I was also amused to see the type of people who would study and teach in an art school – all my life I am used to the schooling environment of STEM, law, accounting, medicine, and my adulthood is interactions with working creative professionals – people who already came out of the art school environment (or in a non-art school, in mine and many cases). Going back to a school that I never went to, especially going back to where most of the students would not be my age, is new to me. Fortunately there were a few “mature” students. And I like the vibes. So here’s hoping.
This is a long-winded post to break the Jinx and say I am officially pursuing my Masters in Arts Management. Two years of this. Who knows what may happen?
Hopefully I will come out with better experiences this round, since this would be the first time that I chose a course not out of anxiety for the unknown, but because I very much know what I want based on experience actually working in industry.
Congratulations! I so enjoy your comics and wish you the best on this expanding of your career. And just want to say that, even if publishing imprints seem focused on MG/YA comics, there’s still lots of room and opportunity for adult proposals. Send them out widely and see what happens! DUCKS by Kate Beaton getting so much attention last year was encouraging. I think any publisher who publishes for adults wouldn’t let a great proposal go.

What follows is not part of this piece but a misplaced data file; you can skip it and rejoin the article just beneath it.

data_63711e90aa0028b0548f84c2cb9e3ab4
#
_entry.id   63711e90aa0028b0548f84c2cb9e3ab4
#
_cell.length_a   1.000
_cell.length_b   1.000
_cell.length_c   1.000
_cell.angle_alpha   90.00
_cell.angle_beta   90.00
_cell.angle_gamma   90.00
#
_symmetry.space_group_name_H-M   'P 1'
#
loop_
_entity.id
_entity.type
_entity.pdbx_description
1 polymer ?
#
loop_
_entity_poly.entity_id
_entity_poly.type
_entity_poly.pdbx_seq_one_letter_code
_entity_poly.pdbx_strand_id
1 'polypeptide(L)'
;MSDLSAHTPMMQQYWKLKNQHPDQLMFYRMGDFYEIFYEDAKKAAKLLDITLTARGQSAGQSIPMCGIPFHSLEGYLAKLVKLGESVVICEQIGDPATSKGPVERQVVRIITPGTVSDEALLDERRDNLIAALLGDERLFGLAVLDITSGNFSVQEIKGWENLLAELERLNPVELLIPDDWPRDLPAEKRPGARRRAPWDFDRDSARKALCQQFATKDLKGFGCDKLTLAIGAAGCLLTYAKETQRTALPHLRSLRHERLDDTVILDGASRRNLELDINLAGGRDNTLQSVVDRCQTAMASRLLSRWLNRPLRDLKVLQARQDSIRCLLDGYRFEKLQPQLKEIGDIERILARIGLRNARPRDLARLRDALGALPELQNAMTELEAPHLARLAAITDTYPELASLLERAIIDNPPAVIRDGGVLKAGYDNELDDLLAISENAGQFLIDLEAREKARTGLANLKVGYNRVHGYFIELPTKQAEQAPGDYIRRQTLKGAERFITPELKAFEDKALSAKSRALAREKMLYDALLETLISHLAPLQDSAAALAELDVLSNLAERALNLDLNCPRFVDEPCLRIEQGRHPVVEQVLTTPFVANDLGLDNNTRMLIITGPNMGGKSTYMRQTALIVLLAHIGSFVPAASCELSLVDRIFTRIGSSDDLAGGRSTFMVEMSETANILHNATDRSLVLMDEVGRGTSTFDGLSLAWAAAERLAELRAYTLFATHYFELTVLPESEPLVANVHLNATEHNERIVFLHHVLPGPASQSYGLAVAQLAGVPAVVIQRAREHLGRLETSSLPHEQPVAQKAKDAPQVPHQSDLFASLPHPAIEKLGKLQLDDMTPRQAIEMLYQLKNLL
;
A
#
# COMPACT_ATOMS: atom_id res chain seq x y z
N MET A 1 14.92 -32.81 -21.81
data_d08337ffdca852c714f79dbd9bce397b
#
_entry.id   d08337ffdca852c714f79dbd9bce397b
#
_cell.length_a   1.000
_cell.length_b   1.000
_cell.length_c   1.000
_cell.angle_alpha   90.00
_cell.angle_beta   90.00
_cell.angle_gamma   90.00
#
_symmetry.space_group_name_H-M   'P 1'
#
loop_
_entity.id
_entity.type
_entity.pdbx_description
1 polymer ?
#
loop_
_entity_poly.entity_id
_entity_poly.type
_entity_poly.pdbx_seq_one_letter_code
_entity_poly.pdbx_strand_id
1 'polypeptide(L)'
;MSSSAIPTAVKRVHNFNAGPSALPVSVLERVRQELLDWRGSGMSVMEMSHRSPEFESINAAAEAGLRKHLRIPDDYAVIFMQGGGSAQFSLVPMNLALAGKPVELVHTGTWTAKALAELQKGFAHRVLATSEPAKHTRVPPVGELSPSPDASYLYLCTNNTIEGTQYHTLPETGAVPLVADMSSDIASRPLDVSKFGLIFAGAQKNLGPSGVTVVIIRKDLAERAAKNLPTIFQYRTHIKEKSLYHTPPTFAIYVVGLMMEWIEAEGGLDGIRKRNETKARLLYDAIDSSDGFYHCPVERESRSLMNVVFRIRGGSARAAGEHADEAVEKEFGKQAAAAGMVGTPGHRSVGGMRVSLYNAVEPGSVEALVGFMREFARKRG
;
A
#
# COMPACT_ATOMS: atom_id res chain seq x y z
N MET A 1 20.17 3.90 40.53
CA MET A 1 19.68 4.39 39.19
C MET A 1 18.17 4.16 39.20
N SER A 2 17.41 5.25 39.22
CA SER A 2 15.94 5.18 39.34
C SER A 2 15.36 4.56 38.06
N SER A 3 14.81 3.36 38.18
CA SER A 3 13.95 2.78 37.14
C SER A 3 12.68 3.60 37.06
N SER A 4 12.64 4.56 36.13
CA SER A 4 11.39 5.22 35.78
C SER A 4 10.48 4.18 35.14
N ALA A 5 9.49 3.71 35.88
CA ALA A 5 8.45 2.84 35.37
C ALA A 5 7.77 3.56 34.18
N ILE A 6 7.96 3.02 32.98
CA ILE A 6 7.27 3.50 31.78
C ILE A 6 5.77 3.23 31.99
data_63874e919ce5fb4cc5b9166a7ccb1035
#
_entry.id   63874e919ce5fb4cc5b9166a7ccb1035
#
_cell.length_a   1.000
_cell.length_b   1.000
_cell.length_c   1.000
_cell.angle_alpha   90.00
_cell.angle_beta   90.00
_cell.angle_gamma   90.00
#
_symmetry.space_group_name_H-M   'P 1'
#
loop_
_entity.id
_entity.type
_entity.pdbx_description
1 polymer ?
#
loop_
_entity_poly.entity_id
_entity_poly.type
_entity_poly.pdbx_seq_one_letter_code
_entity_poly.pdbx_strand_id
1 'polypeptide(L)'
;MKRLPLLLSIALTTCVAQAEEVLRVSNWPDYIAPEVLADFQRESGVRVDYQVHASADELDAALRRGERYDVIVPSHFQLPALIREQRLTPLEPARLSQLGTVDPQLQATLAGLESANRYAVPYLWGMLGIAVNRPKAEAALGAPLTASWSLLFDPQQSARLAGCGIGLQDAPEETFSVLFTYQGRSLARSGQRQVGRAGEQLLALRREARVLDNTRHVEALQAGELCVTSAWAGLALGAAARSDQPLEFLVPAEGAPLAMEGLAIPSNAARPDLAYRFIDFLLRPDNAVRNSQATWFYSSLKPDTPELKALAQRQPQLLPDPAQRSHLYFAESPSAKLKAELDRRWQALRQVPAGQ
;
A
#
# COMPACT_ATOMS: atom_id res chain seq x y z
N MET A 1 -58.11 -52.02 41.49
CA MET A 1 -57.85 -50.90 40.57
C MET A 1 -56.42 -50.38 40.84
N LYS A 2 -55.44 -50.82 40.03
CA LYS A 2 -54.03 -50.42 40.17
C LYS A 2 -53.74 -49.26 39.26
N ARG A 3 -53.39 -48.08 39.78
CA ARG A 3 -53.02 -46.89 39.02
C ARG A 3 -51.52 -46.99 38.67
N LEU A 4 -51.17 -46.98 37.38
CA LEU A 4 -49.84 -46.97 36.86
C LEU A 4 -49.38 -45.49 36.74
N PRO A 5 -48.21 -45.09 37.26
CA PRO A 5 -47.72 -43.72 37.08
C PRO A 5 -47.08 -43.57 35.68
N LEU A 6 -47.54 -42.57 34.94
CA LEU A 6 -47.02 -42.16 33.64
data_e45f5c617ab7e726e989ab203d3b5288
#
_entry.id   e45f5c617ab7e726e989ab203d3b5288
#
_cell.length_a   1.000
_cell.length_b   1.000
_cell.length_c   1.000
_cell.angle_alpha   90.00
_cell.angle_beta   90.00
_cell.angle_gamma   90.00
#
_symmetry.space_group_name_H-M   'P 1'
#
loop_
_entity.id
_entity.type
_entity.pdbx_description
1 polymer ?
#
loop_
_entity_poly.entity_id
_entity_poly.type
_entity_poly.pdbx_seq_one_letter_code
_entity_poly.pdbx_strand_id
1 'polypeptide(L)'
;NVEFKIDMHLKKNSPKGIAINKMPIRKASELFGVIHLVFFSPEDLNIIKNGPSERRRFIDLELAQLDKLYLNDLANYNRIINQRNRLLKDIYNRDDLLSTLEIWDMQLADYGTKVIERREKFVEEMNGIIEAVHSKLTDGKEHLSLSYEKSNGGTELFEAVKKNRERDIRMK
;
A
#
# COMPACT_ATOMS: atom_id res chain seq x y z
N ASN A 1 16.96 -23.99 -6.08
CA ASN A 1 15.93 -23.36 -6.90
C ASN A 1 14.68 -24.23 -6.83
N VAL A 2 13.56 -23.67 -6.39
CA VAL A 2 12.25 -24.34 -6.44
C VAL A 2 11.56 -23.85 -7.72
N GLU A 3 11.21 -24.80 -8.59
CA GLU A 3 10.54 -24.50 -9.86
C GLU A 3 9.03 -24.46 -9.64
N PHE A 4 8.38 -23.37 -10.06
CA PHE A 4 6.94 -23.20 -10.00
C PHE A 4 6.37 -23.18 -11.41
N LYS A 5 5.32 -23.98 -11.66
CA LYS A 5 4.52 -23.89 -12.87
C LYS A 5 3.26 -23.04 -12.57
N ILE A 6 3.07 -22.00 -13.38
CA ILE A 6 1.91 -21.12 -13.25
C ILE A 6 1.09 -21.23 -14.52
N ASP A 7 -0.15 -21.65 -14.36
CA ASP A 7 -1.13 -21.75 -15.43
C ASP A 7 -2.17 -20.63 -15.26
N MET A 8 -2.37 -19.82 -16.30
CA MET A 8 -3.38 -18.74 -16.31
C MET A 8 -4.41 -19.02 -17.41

Reimena, I’m so happy for you! You’re a powerhouse. Knock em dead!!
Reimena Yee is a graphic novelist, artist and flamingo enthusiast.
She writes and illustrates quite a few webcomics and graphic novels. When not making books, she lulls away her time with essays on craft, life and experiences in the publishing industry. Some of her thoughts of art and life are rather unstructured and will evolve over time as this blog matures, as they should be.
Currently committed to being Alexander the Great's death doula. Is a nerd for all things spooky and historical.
Melbourne / Kuala Lumpur